Yet traces remain of the Eric Hobsbawm who was once a fanatic acolyte of the despotically-governed world religion of Communism. Judgments made then remain unexamined, or unsuccessfully reexamined, parts of the structure of his thought. It is as if a star--belief in the world religion of Communism--died, but light emitted before its death continues to reflect off planets and moons. The remains of Hobsbawm's commitment to the religion of World Communism get in the way of his judgment, and twist his vision.

On planet Hobsbawm, for example, the fall of the Soviet Union was a disaster, and the Revolutions of 1989 a defeat for humanity. On planet Hobsbawm, Stalin planned multi-party democracies and mixed economies for Eastern Europe after World War II, and reconsidered only after the United States launched the Cold War. On planet Hobsbawm, Hungarian--collectivized--agriculture is more productive than modern French agriculture.

Perhaps worst of all, on planet Hobsbawm modern democracy is not a good thing: elections are "contests in fiscal perjury" among voters with "no qualifications to express an opinion," that create governments that work only when they "did not have to do much governing." If there is a good word about really existing democracy--as a check upon official paranoia, as way of ensuring that people can lead a quiet life, or as a way of ascertaining the public interest--I missed it.

Cold-War Polemics

Let me briefly note one more belief that is false, but that was once part of the worldview of Stalin's acolytes:

The book has one single substantive sentence about the Korean War: "Shaken by the communist victory in China, the U.S. and its allies (disguised as the United Nations) intervened in Korea in 1950 to prevent the communist régime in the North of that divided country from spreading to the South." (p. 237). Now this simply will not do. It is not fair to tuck Kim Il Sung's army and Stalin's tanks into that little word, "spreading." The only other mention of Kim Il Sung's rule--264 pages later, in a discussion of the arts--calls it a "megalomaniac tyranny."

I find it odd that Hobsbawm chooses to describe North Korea's government by the colorless word "régime" in the context of the Korean War: If Kim Il Sung is a megalomaniac tyrant when talking about the arts, he should also be a megalomaniac tyrant when talking about the Korean War.

And it matters: a war undertaken to stop military conquest by a megalomaniac tyranny is a different thing from a war undertaken to oppose the "spread of a régime."

Hobsbawm's Cold-War polemics would not, by themselves, necessarily greatly harm the book: Readers could speculate whether the change in description of Kim Il Sung's government is Hobsbawm's delieberate and conscious avoidance of any hint that the Cold War might have been a struggle between bad guys and less-bad guys. They would argue over whether the change of Kim Il Sung's government from a "megalomaniac tyranny" to a "régime" as it enters the context of the Cold War is the result of unbreakable habits of doublethink created by decades of Communist Party membership.

But Hobsbawm's past as a Communist acolyte does much more additional damage to his book. It warps its themes. Hobsbawm's history has one major theme that takes up nearly forty percent of available space: Communism as the Tragic Hero of the twentieth century. Too many other aspects of the century are crammed into the corners left over, with the positive aspects of the terrible and glorious twentieth century--the rise of political democracy, the technologically-driven explosion of material wealth, and the creation of social democracy with its mixed economies and welfare states--allowed less than one-tenth of available space.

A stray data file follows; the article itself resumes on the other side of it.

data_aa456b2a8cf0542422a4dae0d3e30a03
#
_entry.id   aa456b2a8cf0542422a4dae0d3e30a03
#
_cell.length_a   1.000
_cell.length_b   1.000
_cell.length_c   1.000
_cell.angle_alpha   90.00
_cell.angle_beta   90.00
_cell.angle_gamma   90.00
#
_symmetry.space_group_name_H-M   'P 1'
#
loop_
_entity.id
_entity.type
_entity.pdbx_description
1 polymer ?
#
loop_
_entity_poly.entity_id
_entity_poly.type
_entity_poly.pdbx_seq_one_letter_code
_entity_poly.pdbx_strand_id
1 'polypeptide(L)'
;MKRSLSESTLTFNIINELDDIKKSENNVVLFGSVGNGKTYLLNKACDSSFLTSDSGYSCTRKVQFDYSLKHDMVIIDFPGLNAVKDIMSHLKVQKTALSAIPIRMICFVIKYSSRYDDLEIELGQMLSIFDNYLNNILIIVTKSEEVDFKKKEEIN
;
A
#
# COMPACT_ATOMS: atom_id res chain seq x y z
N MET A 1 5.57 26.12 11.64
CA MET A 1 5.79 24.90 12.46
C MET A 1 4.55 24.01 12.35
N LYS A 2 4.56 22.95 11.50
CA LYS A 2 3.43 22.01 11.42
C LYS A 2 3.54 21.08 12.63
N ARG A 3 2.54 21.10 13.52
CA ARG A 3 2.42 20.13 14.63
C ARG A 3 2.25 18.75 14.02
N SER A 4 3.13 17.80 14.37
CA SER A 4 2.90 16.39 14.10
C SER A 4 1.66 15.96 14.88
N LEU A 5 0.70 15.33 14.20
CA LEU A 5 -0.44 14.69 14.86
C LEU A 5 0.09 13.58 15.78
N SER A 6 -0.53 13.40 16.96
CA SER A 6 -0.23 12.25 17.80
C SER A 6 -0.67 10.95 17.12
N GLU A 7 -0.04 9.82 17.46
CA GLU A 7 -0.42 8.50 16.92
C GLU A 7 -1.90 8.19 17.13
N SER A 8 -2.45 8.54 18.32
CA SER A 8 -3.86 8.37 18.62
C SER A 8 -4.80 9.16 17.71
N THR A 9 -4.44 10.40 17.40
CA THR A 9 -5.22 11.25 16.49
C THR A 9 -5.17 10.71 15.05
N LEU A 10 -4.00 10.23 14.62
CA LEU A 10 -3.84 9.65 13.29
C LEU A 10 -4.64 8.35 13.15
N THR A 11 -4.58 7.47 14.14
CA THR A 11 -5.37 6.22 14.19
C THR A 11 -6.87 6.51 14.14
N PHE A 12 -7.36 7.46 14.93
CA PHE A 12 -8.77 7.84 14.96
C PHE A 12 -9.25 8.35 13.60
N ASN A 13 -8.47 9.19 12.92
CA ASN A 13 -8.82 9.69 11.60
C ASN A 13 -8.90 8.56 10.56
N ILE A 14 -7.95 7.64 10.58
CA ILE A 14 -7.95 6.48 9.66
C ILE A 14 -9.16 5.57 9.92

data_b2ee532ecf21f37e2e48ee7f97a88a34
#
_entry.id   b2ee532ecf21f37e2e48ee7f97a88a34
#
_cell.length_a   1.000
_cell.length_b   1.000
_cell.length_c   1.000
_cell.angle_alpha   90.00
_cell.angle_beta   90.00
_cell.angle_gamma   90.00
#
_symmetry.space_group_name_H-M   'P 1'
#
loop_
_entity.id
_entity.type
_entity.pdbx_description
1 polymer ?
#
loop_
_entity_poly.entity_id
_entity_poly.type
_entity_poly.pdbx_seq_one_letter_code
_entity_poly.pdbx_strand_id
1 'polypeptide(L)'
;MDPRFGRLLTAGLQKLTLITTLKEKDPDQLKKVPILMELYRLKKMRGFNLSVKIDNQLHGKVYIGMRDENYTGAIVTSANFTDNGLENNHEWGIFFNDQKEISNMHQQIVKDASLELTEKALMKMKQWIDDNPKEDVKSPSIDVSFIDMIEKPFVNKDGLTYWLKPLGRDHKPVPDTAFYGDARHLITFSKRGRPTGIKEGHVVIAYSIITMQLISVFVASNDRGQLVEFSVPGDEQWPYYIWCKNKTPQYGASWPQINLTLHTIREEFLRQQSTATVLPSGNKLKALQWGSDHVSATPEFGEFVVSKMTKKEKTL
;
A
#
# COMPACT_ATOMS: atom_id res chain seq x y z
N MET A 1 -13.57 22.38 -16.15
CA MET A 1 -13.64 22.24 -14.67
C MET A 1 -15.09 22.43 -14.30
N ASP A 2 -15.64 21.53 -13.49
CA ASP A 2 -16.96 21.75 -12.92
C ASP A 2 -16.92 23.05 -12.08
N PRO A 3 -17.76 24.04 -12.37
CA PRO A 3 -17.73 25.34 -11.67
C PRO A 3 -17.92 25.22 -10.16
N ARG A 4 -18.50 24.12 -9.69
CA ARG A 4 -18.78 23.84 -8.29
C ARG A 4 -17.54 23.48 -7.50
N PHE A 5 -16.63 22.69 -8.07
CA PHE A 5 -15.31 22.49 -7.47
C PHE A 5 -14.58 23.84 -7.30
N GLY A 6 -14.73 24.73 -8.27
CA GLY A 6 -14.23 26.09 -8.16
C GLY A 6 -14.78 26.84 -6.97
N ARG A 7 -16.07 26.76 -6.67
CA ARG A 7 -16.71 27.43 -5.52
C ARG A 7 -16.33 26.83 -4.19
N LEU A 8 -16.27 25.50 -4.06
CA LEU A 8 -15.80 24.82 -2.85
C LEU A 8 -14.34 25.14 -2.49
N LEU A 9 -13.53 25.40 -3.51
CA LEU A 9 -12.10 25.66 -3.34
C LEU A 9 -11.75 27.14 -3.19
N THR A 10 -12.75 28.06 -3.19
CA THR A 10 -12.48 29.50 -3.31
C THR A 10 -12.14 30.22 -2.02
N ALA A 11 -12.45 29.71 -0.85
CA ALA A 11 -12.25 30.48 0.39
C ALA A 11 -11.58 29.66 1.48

And this is the wrong focus for anyone's history. The proportions should be reversed.

The fundamental source of the distortion is that, for Eric Hobsbawm, World Communism was the Tragic Hero of the twentieth century. It was born in unfavorable circumstances in a backward agricultural country. Lagging behind historians' judgments, Hobsbawm believes that it by and large succeeded in its historical task of industrialization. And before its death, according to Hobsbawm Communism saved the west and what little there is of good in the twentieth century twice:

The victory of the Soviet Union over Hitler was the achievement of the regime... [of] the October Revolution.... Without [Communism] the Western world today would probably consist (outside the USA) of a set of variations on authoritarian and fascist themes.... It is one of the ironies of this strange century that the most lasting result of the October Revolution... was to save its antagonist, both in war and in peace--that is to say, by providing it with the incentive, fear, to reform itself after the Second World War.

There is some here that is true, but much here that is false. There is an enormous and eternal debt for the defeats of Hitler's armies at Stalingrad (1942), Kursk (1943), 2nd Kiev (1944), the Beresina (1944), the Vistula (1945), and Berlin (1945) that collectively broke the back of the Nazi war machine. But this debt owed to Stalin and Stalin's régime? No. It is owed to the people of the Soviet Union.

Before Hitler attacked the Soviet Union, Stalin decimated his army through purges, attacked Finland and adding it to Hitler's allies, and fed the Nazi war machine with raw materials it could not get through the British naval blockade. Had Stalin joined the allies in September 1939, he would have had three allied armies--Polish, French, and British--fighting on the continent of Europe, and a neutral Italy. Add in the role played by the Comintern in gleefully helping to destroy the democratic center that lay between Hitler and Weimar Communists in Germany, add in what Hobsbawm calls "Stalin's... extraordinarily inept interventions into military strategy," and conclude that Stalin made the Soviet people's task in 1941-1945 more difficult.